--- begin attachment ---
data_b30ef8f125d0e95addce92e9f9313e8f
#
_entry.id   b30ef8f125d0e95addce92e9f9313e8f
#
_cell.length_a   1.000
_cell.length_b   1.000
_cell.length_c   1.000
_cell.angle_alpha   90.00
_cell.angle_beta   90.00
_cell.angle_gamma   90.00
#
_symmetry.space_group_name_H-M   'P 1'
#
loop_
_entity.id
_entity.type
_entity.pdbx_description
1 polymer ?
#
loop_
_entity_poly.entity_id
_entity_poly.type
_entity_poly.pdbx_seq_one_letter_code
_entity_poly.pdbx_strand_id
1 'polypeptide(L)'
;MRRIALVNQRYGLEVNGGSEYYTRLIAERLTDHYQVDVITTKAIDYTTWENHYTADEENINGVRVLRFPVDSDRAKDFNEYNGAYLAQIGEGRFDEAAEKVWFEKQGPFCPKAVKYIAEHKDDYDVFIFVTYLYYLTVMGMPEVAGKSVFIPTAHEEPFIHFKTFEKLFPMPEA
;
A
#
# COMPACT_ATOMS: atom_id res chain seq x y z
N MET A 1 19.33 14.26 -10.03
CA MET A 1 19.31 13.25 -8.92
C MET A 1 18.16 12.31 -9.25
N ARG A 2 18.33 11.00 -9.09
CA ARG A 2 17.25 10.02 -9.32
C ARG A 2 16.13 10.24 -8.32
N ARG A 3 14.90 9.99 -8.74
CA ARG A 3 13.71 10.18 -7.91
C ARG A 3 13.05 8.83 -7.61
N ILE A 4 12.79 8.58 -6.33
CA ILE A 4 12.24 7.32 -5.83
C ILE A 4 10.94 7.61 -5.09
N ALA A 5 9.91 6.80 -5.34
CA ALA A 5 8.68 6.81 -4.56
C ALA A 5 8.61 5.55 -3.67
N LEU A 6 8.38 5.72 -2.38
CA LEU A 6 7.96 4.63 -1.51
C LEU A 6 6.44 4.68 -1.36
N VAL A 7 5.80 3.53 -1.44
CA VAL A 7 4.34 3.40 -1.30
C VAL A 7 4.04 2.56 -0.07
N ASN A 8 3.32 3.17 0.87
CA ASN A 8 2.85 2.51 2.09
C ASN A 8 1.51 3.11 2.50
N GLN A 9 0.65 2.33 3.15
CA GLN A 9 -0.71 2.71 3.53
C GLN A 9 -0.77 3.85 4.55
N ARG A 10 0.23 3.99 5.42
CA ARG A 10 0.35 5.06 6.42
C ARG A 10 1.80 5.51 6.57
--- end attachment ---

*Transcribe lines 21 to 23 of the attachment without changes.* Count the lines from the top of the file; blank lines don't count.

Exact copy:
_entity_poly.entity_id
_entity_poly.type
_entity_poly.pdbx_seq_one_letter_code